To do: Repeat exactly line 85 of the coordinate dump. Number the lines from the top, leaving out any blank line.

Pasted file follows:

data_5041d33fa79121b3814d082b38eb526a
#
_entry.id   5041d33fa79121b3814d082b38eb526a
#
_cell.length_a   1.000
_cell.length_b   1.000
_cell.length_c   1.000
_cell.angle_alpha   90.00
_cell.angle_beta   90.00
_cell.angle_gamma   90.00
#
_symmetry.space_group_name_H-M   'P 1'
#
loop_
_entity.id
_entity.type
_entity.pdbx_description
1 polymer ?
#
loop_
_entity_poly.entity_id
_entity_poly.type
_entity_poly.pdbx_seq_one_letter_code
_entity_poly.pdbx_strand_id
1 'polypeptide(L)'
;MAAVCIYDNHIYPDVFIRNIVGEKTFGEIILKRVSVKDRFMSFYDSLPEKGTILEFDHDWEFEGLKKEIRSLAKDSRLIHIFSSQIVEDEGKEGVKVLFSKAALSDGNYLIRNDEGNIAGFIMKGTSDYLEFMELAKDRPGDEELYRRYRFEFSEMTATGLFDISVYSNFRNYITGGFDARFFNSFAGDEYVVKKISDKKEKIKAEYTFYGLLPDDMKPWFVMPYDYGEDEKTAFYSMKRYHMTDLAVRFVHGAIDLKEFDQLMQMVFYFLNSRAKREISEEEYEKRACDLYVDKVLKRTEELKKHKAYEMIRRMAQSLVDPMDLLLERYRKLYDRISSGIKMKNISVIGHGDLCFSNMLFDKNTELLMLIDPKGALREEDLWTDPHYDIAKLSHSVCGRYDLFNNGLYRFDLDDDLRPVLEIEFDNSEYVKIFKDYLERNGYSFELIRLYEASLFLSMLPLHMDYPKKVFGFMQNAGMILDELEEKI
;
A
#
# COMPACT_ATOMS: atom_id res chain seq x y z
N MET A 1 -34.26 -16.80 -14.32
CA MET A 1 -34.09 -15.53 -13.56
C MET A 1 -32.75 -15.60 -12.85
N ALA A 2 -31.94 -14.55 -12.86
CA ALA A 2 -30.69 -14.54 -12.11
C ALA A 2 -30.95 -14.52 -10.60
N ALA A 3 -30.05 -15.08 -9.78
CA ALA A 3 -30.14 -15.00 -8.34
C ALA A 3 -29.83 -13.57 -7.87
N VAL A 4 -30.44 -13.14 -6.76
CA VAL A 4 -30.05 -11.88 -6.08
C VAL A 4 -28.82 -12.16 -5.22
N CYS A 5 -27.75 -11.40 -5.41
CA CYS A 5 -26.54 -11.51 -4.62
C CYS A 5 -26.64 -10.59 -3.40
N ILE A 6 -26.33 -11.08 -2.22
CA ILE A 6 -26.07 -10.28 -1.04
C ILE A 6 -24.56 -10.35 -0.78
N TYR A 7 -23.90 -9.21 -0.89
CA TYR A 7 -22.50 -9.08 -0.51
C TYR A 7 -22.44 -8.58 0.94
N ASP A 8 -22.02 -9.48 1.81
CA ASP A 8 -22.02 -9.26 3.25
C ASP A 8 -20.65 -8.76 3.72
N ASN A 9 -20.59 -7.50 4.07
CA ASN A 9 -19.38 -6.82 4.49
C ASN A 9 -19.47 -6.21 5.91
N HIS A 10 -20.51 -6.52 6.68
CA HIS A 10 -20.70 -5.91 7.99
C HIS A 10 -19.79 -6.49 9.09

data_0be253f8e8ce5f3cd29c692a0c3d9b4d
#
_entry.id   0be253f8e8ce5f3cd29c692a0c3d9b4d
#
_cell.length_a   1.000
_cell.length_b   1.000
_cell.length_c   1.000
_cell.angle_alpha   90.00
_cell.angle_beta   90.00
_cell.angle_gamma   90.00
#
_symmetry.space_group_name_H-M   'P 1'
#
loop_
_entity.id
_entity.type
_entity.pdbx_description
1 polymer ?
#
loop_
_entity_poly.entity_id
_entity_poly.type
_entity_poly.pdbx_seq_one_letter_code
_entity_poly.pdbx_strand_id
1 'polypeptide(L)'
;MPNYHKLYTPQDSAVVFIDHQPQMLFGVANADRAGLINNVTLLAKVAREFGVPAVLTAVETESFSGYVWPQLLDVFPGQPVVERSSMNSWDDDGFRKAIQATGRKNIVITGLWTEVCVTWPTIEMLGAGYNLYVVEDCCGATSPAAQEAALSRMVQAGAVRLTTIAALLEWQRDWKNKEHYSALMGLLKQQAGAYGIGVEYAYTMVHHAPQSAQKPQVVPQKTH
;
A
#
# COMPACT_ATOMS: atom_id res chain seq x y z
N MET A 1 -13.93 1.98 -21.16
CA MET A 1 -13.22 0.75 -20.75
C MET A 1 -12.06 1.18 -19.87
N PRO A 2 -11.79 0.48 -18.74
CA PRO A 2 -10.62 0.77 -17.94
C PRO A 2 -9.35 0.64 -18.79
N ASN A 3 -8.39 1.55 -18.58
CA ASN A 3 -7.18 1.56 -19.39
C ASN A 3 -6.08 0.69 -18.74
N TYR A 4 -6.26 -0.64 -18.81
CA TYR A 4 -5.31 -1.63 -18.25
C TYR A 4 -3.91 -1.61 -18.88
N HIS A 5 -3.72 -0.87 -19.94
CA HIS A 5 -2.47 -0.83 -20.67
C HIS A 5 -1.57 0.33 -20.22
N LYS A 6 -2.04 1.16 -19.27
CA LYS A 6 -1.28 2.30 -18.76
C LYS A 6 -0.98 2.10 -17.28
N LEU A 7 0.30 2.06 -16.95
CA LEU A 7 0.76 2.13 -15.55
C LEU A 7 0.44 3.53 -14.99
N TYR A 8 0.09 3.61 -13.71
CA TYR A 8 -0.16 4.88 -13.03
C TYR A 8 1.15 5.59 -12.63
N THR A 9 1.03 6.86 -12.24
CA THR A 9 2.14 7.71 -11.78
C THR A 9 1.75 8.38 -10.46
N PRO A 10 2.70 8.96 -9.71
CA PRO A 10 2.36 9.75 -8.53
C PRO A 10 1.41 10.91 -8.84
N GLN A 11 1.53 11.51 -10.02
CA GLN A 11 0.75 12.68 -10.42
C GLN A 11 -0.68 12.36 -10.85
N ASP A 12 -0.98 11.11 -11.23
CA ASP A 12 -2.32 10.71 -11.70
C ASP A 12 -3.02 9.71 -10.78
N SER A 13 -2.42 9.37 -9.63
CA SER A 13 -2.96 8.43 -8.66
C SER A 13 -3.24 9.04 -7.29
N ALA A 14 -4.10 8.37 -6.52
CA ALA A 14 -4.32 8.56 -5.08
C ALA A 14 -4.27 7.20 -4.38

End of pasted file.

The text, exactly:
1 'polypeptide(L)'